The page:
Feeds

Rainy day? Blame cosmic rays

Particle accelerators show us how

SANS - Survey on application security programs

Scientists have speculated for some time that cosmic rays could have an effect on the weather, and now the experiment designed to test the idea has begun collecting data.

The CLOUD experiment (which contrives to be short for Cosmics Leaving OUtdoor Droplets) kicked off on Thursday last week, with a prototype detector in a particle beam at CERN. It is, you will be surprised to hear, the first time a particle detector has been used to investigate the links between space and Earth weather.

The experiment is designed to probe the tiny interactions between the clouds and cosmic rays. The working hypothesis is that cosmic rays can create seed particles, tiny aerosols around which cloud droplets form. This in turn can increase cloud cover, which is tremendously significant in determining our climate. Very small variations in the amount of cloud cover can make a big difference to the planet's energy balance.

So, scientists from a range of disciplines, including experts on cloud and solar physics, plan to send a high energy beam representing the cosmic rays into a closely monitored reaction chamber.

The chamber is filled with pure "air", evaporated oxygen and nitrogen produced by a gas system designed by CERN engineers. The scientists say it will be the cleanest air anywhere in the world, and therefore free of many of the other aerosols that are present in the atmosphere.

The beam's effect on aerosol production will be measured and analysed, and the first results are expected in the summer of 2007.

The full experiment will involve an advanced cloud chamber and reaction chamber capable of reproducing the temperature and pressure conditions anywhere in the atmosphere. The chambers will also be equipped with an array of instruments to detect the tiniest details of the physical interactions taking place. ®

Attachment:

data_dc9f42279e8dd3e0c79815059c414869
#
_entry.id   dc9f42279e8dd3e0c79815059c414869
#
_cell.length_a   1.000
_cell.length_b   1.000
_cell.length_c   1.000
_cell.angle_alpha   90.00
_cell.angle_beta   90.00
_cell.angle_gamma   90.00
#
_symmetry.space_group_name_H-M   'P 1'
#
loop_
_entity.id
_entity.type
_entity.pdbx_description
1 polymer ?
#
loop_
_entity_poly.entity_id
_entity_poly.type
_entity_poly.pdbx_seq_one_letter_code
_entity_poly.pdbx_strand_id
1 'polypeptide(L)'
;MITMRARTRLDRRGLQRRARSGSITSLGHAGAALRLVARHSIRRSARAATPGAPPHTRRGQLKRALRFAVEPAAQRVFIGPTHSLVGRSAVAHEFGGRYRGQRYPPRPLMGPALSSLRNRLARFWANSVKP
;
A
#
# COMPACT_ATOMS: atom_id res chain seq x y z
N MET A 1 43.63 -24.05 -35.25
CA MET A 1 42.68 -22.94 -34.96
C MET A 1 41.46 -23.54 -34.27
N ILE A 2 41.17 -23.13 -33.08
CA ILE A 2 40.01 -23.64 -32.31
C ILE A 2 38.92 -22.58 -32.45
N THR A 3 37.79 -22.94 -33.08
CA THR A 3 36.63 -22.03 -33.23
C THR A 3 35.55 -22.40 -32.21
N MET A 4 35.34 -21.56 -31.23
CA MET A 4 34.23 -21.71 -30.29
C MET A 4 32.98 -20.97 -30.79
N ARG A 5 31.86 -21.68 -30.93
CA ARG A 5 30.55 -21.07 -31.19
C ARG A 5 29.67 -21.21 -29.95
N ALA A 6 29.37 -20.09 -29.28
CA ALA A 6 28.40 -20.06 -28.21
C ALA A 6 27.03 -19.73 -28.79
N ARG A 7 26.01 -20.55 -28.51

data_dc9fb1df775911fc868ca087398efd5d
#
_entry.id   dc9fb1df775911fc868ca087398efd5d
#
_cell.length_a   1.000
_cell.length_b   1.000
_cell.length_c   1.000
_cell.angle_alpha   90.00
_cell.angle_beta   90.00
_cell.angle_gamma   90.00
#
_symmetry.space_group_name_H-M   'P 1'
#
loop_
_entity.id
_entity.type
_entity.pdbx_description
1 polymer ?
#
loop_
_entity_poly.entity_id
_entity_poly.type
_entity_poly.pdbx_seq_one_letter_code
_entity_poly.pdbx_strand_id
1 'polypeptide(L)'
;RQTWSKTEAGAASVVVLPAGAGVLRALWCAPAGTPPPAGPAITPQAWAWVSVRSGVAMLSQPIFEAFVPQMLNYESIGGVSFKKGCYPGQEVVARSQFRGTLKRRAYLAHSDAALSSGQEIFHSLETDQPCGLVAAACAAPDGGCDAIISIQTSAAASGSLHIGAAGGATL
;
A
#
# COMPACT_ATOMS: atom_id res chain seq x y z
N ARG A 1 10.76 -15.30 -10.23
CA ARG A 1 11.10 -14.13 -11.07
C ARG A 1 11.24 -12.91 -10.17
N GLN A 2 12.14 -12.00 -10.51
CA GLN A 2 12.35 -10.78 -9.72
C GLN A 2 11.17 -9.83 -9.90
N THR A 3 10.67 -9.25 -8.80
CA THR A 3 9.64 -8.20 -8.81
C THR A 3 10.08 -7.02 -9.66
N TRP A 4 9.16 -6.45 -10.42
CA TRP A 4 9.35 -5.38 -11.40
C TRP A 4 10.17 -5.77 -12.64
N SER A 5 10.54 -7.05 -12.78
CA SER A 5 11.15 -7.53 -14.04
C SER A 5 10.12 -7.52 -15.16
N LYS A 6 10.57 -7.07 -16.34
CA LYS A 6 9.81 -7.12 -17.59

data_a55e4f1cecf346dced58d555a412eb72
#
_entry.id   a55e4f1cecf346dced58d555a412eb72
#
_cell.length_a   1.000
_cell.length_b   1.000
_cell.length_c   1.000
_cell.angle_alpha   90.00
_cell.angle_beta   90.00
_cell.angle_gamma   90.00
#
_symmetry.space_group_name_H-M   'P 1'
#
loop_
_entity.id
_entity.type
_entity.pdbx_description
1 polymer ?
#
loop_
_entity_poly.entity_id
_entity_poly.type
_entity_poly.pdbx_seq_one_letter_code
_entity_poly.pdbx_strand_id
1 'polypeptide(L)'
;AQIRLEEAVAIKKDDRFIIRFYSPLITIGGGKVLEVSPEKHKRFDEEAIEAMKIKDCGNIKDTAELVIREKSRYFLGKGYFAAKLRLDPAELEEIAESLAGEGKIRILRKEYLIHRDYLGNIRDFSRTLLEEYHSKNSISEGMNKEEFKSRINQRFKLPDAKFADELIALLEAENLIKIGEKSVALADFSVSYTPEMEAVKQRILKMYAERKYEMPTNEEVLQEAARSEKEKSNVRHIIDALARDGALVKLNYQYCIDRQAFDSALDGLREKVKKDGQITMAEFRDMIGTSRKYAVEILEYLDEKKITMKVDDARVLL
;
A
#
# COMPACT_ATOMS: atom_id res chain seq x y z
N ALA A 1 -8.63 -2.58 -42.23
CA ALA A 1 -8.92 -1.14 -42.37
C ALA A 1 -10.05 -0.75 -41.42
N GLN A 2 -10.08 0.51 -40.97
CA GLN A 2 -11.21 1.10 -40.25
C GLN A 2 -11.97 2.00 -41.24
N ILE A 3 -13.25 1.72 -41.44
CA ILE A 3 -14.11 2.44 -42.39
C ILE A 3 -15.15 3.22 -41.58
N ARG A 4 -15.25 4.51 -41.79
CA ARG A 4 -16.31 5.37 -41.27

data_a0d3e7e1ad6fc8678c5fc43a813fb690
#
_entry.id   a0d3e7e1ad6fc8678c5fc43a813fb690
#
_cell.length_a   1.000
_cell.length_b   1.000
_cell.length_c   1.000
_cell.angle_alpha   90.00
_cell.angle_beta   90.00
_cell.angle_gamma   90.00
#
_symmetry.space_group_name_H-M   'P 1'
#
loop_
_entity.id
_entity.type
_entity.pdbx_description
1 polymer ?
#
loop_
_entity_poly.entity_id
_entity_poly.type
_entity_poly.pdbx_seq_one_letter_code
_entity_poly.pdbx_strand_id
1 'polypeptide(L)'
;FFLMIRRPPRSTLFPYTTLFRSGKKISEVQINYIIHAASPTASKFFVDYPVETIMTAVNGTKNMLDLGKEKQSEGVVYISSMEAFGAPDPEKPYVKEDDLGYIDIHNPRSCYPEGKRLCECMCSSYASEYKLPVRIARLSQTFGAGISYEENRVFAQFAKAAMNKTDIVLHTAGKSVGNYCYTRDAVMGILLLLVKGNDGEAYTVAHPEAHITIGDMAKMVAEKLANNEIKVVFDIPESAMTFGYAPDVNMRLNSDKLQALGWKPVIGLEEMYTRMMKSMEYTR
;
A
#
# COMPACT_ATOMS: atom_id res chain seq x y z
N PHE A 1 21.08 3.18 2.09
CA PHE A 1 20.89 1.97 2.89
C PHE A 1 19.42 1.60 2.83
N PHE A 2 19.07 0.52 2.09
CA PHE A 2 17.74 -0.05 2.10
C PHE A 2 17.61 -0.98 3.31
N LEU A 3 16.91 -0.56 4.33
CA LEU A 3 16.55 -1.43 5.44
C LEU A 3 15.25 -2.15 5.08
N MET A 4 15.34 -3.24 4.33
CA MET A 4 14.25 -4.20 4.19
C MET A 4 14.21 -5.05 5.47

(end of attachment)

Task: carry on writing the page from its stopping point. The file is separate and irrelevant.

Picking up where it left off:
Top three mobile application threats

More from The Register

next story
Red-faced LOHAN team 'fesses up in blown SPEARS fuse fiasco
Standing in the corner, big pointy 'D' hats
KILLER SPONGES menacing California coastline
Surfers are safe, crustaceans less so
Fancy joining Reg hack on quid-a-day challenge?
Recruiting now for charity starvation diet
LOHAN's Punch and Judy show relaunches Thursday
Weather looking good for second pop at test flights
Discovery time for 200m WONDER MATERIALS shaved from 4 MILLENNIA... to 4 years
Alloy, Alloy: Boffins in speed-classification breakthrough
Curiosity finds not-very-Australian-shaped rock on Mars
File under 'messianic pastries' and move on, people
Elon Musk's LEAKY THRUSTER gas stalls Space Station supply run
Helium seeps from Falcon 9 first stage, delays new legs for NASA robonaut
Top Secret US payload launched into space successfully
Clandestine NRO spacecraft sets off on its unknown mission
prev story

Whitepapers

Designing a defence for mobile apps
In this whitepaper learn the various considerations for defending mobile applications; from the mobile application architecture itself to the myriad testing technologies needed to properly assess mobile applications risk.
3 Big data security analytics techniques
Applying these Big Data security analytics techniques can help you make your business safer by detecting attacks early, before significant damage is done.
Five 3D headsets to be won!
We were so impressed by the Durovis Dive headset we’ve asked the company to give some away to Reg readers.
The benefits of software based PBX
Why you should break free from your proprietary PBX and how to leverage your existing server hardware.
Securing web applications made simple and scalable
In this whitepaper learn how automated security testing can provide a simple and scalable way to protect your web applications.